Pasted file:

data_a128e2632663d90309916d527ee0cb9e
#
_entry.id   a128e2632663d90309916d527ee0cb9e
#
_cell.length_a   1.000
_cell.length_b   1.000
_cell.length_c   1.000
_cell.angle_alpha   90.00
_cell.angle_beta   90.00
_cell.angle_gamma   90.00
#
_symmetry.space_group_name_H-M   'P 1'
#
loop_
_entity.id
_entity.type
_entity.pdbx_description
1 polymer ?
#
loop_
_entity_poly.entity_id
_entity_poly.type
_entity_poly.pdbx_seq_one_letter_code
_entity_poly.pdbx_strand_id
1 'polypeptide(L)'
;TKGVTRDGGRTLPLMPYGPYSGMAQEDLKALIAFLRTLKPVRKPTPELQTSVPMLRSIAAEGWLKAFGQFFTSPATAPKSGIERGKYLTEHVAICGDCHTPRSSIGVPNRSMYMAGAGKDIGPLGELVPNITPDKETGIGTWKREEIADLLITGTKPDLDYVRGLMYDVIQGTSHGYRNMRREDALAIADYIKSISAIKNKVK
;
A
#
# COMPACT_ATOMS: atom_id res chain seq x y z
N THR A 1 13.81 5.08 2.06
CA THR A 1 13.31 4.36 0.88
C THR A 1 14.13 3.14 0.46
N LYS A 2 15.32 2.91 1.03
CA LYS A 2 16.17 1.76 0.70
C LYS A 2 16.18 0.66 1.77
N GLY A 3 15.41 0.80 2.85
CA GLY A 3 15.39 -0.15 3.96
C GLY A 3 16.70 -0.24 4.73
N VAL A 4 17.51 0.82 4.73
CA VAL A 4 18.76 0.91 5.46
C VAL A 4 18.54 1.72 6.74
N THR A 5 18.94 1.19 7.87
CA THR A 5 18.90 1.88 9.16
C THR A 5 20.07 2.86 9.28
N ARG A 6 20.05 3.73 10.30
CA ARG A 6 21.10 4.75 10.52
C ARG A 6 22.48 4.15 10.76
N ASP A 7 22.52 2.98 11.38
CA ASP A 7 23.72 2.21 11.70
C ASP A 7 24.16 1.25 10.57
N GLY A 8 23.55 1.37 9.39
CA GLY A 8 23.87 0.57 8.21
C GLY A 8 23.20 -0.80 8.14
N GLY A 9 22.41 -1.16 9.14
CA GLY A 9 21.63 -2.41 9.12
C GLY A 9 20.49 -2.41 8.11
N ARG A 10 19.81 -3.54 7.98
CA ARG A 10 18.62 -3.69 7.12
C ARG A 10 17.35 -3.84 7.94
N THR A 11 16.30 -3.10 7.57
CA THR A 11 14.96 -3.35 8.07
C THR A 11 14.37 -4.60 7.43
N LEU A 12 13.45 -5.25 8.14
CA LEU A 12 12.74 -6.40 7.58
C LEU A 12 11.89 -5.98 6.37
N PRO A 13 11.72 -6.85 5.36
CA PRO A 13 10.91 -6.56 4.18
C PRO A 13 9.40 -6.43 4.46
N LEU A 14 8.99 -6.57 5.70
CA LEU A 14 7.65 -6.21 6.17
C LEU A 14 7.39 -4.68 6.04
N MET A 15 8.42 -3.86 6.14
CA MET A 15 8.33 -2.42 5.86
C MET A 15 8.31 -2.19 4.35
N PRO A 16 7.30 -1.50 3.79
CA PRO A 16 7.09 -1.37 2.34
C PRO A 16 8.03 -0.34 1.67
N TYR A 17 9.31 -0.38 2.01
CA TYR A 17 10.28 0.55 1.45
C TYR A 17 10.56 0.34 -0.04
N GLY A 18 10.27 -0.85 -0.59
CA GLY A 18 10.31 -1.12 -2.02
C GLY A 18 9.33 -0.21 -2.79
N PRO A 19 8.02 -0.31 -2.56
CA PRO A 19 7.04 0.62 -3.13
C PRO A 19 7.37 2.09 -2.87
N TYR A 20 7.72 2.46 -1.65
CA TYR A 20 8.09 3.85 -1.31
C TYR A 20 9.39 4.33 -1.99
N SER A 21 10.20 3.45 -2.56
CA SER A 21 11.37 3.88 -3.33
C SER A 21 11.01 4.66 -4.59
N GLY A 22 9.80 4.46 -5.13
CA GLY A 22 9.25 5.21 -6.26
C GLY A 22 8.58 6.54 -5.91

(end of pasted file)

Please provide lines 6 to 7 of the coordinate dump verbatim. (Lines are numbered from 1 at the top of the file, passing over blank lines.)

_cell.length_b   1.000
_cell.length_c   1.000